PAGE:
Timeless Design It’s Meaning and Importance for Your Home
We all like trends. It’s fun and exciting to see what clothing fashions, furniture styles, the latest textiles and colors from different industries promote every year. Pinterest and Instagram take trend-finding to a whole new level with the immediate accessibility to the latest; creating a hyper-awareness of what is rapidly coming in, and going out.
Clothing fashion is one thing, and small home décor is another, but creating your home to be timeless and classic in nature is critical. Every era has its stamp on interior design. You can often tell what time period home was built based on the cabinetry stain, lighting, hardware and countertop selections. Also, you can usually tell the same thing based on the fabrics, furniture and wallpaper used. The question is, how do we avoid this?
First off, I don’t think it can be avoided entirely. It’s impossible to fully design your home void of aesthetics that happen to be trendy, and it is fun to incorporate newly stylish elements into your home. I think the key is to use trends as little as possible, and if so, in places that are easily exchangeable such as décor, pillows, lamps, wallpaper, bedding and accent chairs. The foundational palette of the home should remain classic, while the secondary components are interchangeable. Some examples of foundational elements perhaps would be home finishes, lighting fixtures, rugs, case goods, art and if possible, the window treatments.
Furthermore, I think the key is to not select design elements for your home because it is comfortable if the reason for it being comfortable is because you are seeing it everywhere. Everyone seems to have the same interior style on Instagram, similar exteriors for new construction, the same kitchen and bathroom color palettes and the same finishes for hardware and lighting. If you see these styles pervasively across mainstream media and around you, it’s probably not a timeless design.
Below are some examples of what I personally think will be a design timestamp, and what I try to avoid for our clients. I’ll then share with you a few examples of what may be trendy now but is still safe to be timeless.
Trends that are not here to stay:
Faux wood porcelain tile (used in bathrooms and flooring typically)
Everything white. White is classic in certain aspects (white or cream cabinetry for example), but a monochromatic white interior design is definitely a trend. Whitewashed interiors and photos are a huge Instagram and magazine trend
Gray/white kitchen and bath palettes. Avoid using exclusively gray/white combos. I have seen the combo of white cabinets with gray quartz countertops a hundred times in homes throughout San Diego. If you’re not tired of it yet, you will be in five years.
Subway tile: This has been on its way out for a while. Subway tile is very cyclical; it’ll be back but maybe not for a long time. If you do use subway tile, try to at least install it in creative ways and patterns (basketweave or herringbone), or pick a more unconventional size besides 3” x 6”
Industrial/reclaimed look. This is really fun to use as accents, and we see it a lot in restaurants, but try and not over-use these aspects. If you want to incorporate shiplap, reclaimed wood, industrial pendants and/or furniture, then go for it! Just make sure your entire house doesn’t exclusively reflect this look, and try to only use it in very small accents to warm up a space or setting. This has been trendy over the last decade and is on its way out.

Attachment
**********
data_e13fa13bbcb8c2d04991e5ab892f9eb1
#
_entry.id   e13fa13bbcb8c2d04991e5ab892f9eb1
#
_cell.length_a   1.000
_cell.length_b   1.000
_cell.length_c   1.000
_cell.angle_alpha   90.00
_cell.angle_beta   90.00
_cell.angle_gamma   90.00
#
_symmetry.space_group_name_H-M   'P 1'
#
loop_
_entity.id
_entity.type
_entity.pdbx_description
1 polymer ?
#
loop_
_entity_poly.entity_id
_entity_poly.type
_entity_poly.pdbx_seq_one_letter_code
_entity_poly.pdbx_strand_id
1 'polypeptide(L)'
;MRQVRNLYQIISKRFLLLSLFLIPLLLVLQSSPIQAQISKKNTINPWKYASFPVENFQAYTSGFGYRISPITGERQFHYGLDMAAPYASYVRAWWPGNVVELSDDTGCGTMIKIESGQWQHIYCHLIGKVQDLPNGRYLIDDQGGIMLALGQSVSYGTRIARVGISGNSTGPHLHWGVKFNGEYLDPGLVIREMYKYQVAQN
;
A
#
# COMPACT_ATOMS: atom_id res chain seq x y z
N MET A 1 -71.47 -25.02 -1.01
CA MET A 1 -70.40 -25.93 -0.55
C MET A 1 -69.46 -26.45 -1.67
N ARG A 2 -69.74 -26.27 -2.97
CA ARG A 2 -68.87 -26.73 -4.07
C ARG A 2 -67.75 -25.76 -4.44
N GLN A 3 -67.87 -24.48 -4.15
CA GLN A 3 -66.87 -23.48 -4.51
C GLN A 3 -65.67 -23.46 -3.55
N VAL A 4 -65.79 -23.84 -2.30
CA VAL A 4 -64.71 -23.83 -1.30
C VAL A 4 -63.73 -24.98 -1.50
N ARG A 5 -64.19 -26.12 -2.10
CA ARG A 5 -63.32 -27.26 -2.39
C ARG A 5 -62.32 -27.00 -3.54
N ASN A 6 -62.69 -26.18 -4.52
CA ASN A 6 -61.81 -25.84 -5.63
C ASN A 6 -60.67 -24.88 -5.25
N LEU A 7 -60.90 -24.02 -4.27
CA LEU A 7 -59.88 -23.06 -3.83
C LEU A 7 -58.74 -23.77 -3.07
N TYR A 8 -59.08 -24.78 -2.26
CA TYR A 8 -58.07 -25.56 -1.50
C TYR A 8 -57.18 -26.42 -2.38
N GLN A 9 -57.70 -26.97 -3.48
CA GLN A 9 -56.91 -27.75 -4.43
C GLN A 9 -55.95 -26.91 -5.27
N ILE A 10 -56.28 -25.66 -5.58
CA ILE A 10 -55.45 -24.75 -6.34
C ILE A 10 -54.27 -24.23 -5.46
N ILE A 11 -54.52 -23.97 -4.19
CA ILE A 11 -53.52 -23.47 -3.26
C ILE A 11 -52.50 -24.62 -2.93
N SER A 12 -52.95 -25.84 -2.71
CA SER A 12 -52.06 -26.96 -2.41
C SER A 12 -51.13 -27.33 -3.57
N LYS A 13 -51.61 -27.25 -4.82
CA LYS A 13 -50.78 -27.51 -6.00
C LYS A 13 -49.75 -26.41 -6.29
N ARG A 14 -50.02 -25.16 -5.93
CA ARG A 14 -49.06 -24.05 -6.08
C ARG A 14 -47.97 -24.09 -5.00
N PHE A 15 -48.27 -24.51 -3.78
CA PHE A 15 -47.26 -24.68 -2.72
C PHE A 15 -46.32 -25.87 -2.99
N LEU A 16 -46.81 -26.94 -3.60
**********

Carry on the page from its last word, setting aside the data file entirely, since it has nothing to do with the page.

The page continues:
Shaker cabinet doors. Unless your home is a craftsman, I would advise doing something different. First of all, it’s tough to clean. Secondly, everyone is using Shaker doors probably because it’s the cheapest type of door panel. Try to add a bevel or raised panel in addition to the Shaker to it’s not so trendy
Trends that are here to stay:
Coffered ceiling, vaulted ceiling and ceiling beams; painted or stained. If you can incorporate this, do so! It’s timeless by nature and will always add a dynamic flair to any home
Marble. Marble will also be classic; particularly in a coastal setting. The downside of marble is its porous nature and has a tendency to stain. If you are concerned about this but love the look, consider a faux marble quartz product for countertops and a faux marble ceramic or porcelain product for bathroom settings
White/cream cabinetry. As long as you avoid using gray as its compliment, then you are in the clear. To complement the white cabinetry, try using stained finishes, creams, linen beiges or other painted colors instead.
Black and white concepts and high-contrast elements. Black and white checkered floors, black cabinets and countertops, and black and white tile mosaics will never go out of style. It’s classic, but the look is not for everyone
Blue and white color palettes. This is also timeless and will never fade. It’s used in almost every culture and region around the world.
Mixing metal finishes. Currently, antique brass seems to be very trendy, however, I also find it is timeless. The key is to mix the finishes throughout the home so that when antique brass/gold goes out of style, your entire home doesn’t look dated.
Grasscloth wallpaper. Particularly in a coastal setting, this will never go out of style. It will always be represented in hotel settings and coastal dwellings, so I think we are clear with this one.